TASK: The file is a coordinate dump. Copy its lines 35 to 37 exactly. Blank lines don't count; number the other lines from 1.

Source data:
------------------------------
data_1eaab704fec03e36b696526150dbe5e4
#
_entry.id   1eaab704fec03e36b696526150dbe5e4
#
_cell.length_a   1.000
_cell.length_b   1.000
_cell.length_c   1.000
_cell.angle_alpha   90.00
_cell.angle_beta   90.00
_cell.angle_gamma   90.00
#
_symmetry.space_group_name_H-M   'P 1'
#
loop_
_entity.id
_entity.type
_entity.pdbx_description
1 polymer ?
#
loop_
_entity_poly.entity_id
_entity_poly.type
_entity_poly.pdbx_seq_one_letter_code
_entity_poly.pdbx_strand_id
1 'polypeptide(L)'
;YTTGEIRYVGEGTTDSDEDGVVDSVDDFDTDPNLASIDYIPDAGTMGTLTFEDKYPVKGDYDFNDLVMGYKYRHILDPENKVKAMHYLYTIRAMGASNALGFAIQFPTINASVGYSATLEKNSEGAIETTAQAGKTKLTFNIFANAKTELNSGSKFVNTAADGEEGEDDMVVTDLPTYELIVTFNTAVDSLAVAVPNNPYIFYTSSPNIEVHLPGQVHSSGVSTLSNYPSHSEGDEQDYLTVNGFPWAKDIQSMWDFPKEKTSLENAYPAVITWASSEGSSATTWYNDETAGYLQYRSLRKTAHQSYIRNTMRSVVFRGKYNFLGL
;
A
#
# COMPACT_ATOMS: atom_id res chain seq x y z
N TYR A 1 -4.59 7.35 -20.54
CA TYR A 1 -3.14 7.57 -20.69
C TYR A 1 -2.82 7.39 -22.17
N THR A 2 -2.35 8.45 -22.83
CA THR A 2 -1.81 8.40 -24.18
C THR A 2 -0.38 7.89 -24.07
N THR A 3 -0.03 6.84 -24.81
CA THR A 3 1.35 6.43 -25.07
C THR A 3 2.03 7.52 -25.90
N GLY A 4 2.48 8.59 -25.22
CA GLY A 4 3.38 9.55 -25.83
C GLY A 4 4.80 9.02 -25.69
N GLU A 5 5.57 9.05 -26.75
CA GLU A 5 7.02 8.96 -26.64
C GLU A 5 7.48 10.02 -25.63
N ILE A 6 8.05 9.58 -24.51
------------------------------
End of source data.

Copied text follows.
CA THR A 2 -1.81 8.40 -24.18
C THR A 2 -0.38 7.89 -24.07
N THR A 3 -0.03 6.84 -24.81